CITIZENS AGAINST GOVERNMENT WASTE CALLS SPACE STATION AN ‘INTERSTELLAR WHITE ELEPHANT’ | Citizens Against Government Waste

CITIZENS AGAINST GOVERNMENT WASTE CALLS SPACE STATION AN ‘INTERSTELLAR WHITE ELEPHANT’

Press Release

For Immediate Release   Contact:  Jim Campi
December 3, 1998(202) 467-5300

 

(Washington, D.C.) – Citizens Against Government Waste (CAGW) today reiterated its opposition to the astronomical cost of the International Space Station (ISS), an intergalactic gamble that the General Accounting Office (GAO) estimates may cost taxpayers nearly $100 billion.

“The International Space Station has become an interstellar white elephant,” remarked CAGW President Thomas A. Schatz.  “Originally expected to be completed for $8 billion, it is now projected to cost $95.6 billion – and NASA has yet to get a single component of the space station off the ground.”

The principal reason for this extraordinary increase in the cost is the space station’s transition into a 16-nation international venture – a development that was supposed to lower the financial burden on the federal government.  According to GAO, construction costs alone are expected to set American taxpayers back $53.4 billion – more than six times the projected estimate for the entire station when it was unveiled in 1985.  In its 1998 Prime Cuts Catalogue, CAGW estimated that eliminating the ISS would save taxpayers $9.3 billion over five years.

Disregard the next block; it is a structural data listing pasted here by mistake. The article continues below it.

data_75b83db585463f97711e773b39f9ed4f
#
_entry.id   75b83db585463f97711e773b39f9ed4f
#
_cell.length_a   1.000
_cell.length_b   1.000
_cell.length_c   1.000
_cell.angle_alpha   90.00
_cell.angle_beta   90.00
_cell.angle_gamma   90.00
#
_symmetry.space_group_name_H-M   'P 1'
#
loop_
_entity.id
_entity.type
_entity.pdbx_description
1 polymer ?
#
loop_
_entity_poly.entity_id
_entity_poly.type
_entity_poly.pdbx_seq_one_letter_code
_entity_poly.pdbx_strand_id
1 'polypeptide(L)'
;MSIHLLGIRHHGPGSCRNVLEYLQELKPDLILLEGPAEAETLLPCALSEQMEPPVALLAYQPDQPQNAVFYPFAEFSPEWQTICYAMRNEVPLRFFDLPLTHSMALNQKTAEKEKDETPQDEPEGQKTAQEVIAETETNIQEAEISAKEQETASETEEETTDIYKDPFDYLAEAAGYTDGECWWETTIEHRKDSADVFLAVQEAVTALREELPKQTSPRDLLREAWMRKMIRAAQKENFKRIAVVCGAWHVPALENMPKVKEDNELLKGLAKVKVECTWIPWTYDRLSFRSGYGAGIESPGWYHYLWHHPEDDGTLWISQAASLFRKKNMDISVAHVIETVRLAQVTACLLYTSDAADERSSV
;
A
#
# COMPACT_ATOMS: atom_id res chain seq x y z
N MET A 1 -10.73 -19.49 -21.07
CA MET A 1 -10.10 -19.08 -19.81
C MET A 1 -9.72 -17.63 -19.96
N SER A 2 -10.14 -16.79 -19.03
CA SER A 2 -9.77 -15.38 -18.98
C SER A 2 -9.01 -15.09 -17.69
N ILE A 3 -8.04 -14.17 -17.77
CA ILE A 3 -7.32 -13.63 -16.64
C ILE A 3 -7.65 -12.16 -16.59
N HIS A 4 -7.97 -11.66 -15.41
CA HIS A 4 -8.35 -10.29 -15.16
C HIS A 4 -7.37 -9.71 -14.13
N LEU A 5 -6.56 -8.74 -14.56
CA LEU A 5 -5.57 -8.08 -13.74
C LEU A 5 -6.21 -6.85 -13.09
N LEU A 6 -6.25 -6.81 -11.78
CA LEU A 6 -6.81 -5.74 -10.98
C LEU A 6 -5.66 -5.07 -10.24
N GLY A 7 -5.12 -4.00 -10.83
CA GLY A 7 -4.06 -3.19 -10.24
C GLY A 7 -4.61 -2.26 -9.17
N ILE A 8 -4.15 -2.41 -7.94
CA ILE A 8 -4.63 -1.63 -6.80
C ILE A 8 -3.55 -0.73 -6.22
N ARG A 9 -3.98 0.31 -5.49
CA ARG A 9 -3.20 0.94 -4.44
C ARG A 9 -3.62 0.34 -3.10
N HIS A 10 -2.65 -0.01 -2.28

“NASA officials are suffering from a strangle mindset that allows them to pretend they have the situation under control despite overwhelming evidence that the space station is hemorrhaging money by the hour,” Schatz noted.  “This week’s launch of the first American-built component of the ISS is just another example of NASA’s extravagant station fixation.”

GAO has also expressed concern that further delays beyond the current completion date of 2003 could cost taxpayers $100 million per month.  Unforeseen shuttle flights will cost approximately $500 million per mission.  In addition, completion of a space debris tracking system to protect ISS from a collision with space junk may wind up costing between $400 million and $5 billion.

“The can-do spirit that once exemplified NASA and made it unique among government agencies has been replaced by a can-spend spirit all too familiar to veteran waste watchers,” Schatz stated.  “No federal agency should have a license to spend billions with the reckless abandon NASA has displayed in regard to the ISS.”

CAGW is a 600,000-member nonpartisan, nonprofit organization dedicated to eliminating waste, fraud, mismanagement and abuse in government.

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